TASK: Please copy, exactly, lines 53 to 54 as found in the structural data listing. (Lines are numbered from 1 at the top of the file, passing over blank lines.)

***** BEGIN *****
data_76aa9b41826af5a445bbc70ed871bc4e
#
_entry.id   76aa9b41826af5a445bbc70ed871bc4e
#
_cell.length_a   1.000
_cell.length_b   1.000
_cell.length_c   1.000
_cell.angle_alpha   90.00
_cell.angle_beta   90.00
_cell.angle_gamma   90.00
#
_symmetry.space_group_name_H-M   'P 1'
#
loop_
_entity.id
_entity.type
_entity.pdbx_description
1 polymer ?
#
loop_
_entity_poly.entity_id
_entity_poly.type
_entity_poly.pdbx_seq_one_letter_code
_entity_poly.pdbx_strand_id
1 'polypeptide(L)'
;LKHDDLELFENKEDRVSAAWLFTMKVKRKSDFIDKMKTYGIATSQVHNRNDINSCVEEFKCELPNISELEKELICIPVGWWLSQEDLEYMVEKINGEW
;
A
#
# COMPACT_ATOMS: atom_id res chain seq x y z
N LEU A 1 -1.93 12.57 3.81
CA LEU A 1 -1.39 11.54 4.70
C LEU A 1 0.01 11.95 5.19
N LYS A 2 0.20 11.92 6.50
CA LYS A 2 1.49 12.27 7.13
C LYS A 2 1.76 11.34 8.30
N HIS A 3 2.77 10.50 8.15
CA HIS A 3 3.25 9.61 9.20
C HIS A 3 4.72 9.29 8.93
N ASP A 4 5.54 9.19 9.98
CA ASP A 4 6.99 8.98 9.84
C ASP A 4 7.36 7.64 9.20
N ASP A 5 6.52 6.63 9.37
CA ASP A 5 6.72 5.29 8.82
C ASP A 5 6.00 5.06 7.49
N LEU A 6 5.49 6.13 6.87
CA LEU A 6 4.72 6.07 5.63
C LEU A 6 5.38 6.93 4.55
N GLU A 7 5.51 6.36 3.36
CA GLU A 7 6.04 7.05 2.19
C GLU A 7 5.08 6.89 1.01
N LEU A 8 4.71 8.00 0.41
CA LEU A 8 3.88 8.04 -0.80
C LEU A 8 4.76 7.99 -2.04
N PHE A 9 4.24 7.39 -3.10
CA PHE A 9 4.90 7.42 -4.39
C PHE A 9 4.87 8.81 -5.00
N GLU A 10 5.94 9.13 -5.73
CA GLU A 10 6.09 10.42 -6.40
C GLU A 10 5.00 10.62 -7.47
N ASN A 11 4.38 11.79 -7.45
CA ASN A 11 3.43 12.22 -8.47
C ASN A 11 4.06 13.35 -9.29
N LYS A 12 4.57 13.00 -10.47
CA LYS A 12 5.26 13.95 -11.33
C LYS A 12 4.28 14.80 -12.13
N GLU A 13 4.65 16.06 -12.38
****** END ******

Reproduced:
CA LEU A 8 3.88 8.04 -0.80
C LEU A 8 4.76 7.99 -2.04